I came across the following two regular expressions $r_1 = 0^+(10^+0)^∗0^*$ and $r_2 = 0^+(10^+0)^∗$.

I know, in general, proving if two regular expressions are equivalent is hard in terms of time complexity, and that there are several algorithms to determine this. (e.g, convert regex to DFAs.) However, I wanted to know if there is a simpler method for this particular example.

Firstly, they seem to be equivalent.

Intuitively, $r_1$ describes all the words that $r_2$ does since both expressions are the same except for the $0^*$ at the end of $r_1$.

Next, let us rearrange $r_1$ and $r_2$ like so:

$r_1 = 0^+(100^+)^∗0^*$

$r_2 = 0^+(100^+)^∗$

Note that although we changed the order of the expression in the parentheses, it still expresses the same idea, which is zero or more repetitions of one 1 followed by at least two zeroes.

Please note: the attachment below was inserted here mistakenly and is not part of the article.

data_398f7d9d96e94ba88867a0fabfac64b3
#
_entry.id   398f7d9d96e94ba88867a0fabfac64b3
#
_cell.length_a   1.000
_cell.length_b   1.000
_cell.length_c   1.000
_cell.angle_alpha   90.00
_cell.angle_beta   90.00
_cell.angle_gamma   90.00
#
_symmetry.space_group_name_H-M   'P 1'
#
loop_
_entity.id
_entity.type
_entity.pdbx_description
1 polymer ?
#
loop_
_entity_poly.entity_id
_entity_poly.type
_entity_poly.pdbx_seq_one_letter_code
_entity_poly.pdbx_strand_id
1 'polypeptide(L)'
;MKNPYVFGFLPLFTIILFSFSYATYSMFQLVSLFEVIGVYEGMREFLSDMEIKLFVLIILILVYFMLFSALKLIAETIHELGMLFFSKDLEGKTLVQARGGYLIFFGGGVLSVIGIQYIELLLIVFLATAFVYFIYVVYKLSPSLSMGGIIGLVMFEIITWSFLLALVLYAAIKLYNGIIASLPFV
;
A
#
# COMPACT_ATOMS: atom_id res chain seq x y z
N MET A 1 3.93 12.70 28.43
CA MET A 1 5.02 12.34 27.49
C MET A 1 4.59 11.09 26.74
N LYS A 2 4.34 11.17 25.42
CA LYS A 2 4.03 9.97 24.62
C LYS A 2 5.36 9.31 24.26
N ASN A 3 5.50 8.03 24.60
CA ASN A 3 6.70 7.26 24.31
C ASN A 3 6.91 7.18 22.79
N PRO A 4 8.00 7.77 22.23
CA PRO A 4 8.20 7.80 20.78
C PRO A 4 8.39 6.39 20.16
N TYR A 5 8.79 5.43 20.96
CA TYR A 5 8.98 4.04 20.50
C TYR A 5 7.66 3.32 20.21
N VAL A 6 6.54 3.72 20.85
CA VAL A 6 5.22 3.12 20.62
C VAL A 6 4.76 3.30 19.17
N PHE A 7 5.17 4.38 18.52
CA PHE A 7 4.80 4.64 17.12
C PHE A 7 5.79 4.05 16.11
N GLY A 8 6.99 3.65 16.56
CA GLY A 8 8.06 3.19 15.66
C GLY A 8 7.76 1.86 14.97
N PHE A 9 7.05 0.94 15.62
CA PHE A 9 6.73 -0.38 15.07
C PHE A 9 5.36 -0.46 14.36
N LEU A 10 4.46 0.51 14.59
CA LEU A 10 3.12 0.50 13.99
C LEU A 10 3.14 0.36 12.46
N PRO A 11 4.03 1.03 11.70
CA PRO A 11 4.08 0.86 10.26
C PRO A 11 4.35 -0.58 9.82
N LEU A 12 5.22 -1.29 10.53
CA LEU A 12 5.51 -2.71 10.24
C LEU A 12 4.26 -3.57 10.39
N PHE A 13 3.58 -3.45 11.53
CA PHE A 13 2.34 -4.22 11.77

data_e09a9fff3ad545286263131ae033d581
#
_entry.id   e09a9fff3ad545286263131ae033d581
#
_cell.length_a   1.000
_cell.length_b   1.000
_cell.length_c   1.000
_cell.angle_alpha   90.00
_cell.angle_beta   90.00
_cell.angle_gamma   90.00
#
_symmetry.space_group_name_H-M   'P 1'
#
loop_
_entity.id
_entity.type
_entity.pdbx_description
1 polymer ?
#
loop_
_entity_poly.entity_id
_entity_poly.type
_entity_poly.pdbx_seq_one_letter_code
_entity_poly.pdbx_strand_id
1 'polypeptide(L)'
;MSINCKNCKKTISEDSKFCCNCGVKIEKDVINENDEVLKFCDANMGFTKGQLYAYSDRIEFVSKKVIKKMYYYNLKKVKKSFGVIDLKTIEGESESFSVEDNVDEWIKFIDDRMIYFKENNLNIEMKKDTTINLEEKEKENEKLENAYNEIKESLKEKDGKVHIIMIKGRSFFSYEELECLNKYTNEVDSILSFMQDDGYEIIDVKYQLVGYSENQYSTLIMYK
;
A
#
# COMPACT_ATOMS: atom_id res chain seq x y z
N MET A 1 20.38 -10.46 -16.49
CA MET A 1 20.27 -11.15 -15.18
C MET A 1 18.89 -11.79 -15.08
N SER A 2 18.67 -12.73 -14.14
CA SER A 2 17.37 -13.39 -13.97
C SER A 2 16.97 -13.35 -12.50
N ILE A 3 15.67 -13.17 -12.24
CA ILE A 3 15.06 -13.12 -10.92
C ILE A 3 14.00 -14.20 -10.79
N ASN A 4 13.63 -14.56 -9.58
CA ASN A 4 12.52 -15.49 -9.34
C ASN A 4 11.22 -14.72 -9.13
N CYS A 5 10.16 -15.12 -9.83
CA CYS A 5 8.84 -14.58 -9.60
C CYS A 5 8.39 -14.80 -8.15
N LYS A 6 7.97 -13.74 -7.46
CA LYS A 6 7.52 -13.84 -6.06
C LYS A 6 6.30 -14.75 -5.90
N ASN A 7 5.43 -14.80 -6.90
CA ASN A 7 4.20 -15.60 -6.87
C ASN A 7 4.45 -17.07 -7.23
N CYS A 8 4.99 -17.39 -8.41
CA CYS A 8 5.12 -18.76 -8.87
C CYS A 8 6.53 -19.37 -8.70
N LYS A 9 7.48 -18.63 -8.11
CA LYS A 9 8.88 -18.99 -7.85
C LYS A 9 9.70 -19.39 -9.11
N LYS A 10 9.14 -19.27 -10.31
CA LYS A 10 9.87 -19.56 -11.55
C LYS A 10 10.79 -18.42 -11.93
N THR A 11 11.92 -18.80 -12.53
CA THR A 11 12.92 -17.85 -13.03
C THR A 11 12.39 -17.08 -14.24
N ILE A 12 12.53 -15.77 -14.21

This english description seems to apply even when we append the $0^*$ at the end of $r_1$. Because if we had $m$ zeroes at the end of a word (e.g, 00000100100000), all we would have to do is to use $m$ zeroes for the last repetition of the expression in the parentheses, and just ignore the $0^*$.

This is kind of like my intuition, but I wanted to know if there is any formal proof for this? Or even, I might be wrong, and these regex are not equivalent and there is a counterexample.


1 Answer 1


Using $s^* = \epsilon + s^*s$, we have $$ 0^+(10^+0)^*0^* = \\ 0^+ (\epsilon + (10^+0)^*10^+0)0^* = \\ 0^+0^* + 0^+(10^+0)^*10^+00^* $$ Similarly, $$ 0^+(10^+0)^* = 0^+ (\epsilon + (10^+0)^*10^+0) = \\ 0^+ + 0^+(10^+0)10^+0 $$ Therefore it suffices to convince oneself that $0^+0^* = 0^+$ and $0^+00^* = 0^+0$.

If you want to turn it into a completely formal proof, you'll need to satisfy a list of axioms and derivation rules, but the proof will likely follow similar steps.


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